When welfare workers dumped June Elwin in the Home for Colored Children in 1942 when she was barely two years old, they had no idea what sort of hell she would have to endure over the next eleven years. The orphans at the institution were in charge of managing the family farm and were often held down and severely beaten when they failed to complete their tasks. Even the youngest were often forced into hard labor. They often went without food, sometimes even eating the pigs’ slop to fill their hungry stomachs. June was first raped by a staff member when she was ten. By the time she had left the orphanage, she had suffered countless sexual abuse by the institution workers, male and female alike.
The concept of institutional care slowly gained acceptance, leading to the development of formal rules regarding how to place children into families. Under the direction of social welfare activists, orphanages began to promote adoptions based on sentiment rather than work; children were placed out under agreements to provide care for them as family members instead of under contracts of apprenticeship The growth of this model is believed to have contributed to the enactment of the first modern adoption law in 1851 by the Commonwealth of Massachusetts.
The Progressive movement of the early 1900s swept across the nation in an effort to do away with the orphanage system that was becoming more overcrowded every year. Anti-institutional forces gathered momentum and adoption became more family-focused and the media began projecting a more positive view of orphanages. From 1945 to 1974, the “baby scoop era” saw rapid growth and acceptance of adoption as a means to build a family. In this environment, adoption became an acceptable solution for both unwed mothers and infertile couples.
Yet for children such as June Elwin, the horrific system of asylums and institutions had all but vanished, it was merely pushed out of sight. Though the first complaint was made against the Home for Colored Children in 1998, only recently were the 38 complaints looked into and a case built against the institution, which is still in operation today, though claiming that conditions have changed since half a century ago. Describing the relief that she felt after hearing their case was progressing, June said in the CNN interview that she “couldn’t believe that at last they were looking at us.” But for orphans and children living in institutions across the U.S. and the world alike, it may be years before justice sets them free.




India's Orphaned Dalits

"India is home to more orphans than anywhere else in the world, thousands and thousands of Dalits that are forever deemed untouchable by humanity."

                                                      by Marla Summers

About the Caste System

Hinduism is a religion encompassing over one billion followers and a menagerie of traditions and beliefs. The religion claims no single founder, yet is woven together by a series of religious books known as The Vedas. Hinduism is often referred to as the oldest human religion, with its origin estimated to have been around 3000 B.C. Centered upon the concept of reincarnation, Hinduism emphasizes a good lifestyle in order to advance to a better status in the next life. This is the backbone of the caste system and the chain that links approximately 167 million people in India in the lowest economic level. These are the Dalits.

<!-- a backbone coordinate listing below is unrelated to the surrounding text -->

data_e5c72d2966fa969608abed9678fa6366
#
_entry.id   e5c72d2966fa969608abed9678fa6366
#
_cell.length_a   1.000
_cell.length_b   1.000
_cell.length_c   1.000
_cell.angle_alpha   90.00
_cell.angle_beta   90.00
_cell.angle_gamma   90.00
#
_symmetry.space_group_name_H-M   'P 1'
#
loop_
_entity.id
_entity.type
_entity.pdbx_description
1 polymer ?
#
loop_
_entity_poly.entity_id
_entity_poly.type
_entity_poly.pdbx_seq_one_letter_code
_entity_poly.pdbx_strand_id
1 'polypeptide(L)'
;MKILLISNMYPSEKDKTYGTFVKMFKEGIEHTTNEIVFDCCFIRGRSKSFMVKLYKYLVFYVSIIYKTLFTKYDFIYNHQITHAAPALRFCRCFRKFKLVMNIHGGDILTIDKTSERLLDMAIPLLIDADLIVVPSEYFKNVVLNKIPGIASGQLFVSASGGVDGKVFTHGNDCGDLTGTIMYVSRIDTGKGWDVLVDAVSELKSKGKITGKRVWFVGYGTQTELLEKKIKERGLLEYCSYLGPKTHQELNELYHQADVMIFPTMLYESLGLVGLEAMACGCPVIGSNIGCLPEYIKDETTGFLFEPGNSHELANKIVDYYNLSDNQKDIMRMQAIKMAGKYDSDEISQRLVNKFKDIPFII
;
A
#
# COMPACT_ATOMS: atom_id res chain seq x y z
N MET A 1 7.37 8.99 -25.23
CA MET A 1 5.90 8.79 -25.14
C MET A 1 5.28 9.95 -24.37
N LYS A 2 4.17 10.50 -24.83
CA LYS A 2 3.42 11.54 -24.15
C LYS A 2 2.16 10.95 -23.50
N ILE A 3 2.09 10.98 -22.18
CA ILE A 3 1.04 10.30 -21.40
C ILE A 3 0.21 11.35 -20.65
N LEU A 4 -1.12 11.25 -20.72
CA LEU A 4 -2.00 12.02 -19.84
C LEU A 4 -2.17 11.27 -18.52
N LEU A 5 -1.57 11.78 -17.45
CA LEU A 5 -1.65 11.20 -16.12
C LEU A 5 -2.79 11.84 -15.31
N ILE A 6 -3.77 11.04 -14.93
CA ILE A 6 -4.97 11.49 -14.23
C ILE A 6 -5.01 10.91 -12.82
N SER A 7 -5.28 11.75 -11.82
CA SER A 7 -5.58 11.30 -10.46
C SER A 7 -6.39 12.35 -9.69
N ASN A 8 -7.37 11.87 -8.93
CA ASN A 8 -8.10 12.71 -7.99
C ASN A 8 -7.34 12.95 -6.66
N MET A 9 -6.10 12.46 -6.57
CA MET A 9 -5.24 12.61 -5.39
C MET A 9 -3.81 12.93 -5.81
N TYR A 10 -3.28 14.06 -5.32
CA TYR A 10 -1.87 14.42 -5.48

India's caste system assigns individuals a certain hierarchical status according to Hindu beliefs. Traditionally, there are four principal castes and one category of people who fall outside the caste system: the Dalits. As members of the lowest rank of Indian society, Dalits face discrimination at almost every level: from access to education and medical facilities to restrictions on where they can live and what jobs they can have. Dalits have been oppressed, culturally subjugated, and politically marginalized.  The principals of untouchability and “purity and pollution” dictate what Dalits are and are not allowed to do; where they are and are not allowed to live, go, or sit; who they can and cannot give water to, eat with, or marry; extending into the minutia of all aspects of daily life. 

Within the Dalit community, there are many divisions into sub-castes. Dalits are divided into leather workers, street sweepers, cobblers, agricultural workers, and manual "scavengers". The latter group, considered the lowest of the low and officially estimated at one million, traditionally are responsible for digging village graves, disposing of dead animals, and cleaning human excreta. Approximately three-quarters of the Dalit workforce are in the agricultural sector of the economy. A majority of the country’s forty million people who are bonded laborers are Dalits. These jobs rarely provide enough income for Dalits to feed their families or to send their children to school. As a result, many Dalits are impoverished, uneducated, and illiterate.

India's Orphans

Generation after generation are born into Dalit families in India, now making up over 15% of the total population. These children are locked into the social caste and will be forced to take up the same menial jobs as their parents, without any hope of moving out of the untouchable villages. They are unable to receive education and are doomed to the same fate as the many generations before them. It is very common that parents abandon their children as one less mouth to feed, after which most of the  orphans will stay on the streets all their lives and at best be taken into dilapidated orphanages. Once they grow too old for the orphanages, they return to their impoverished villages and crowded streets, often falling back into their traditional jobs or working as prostitutes.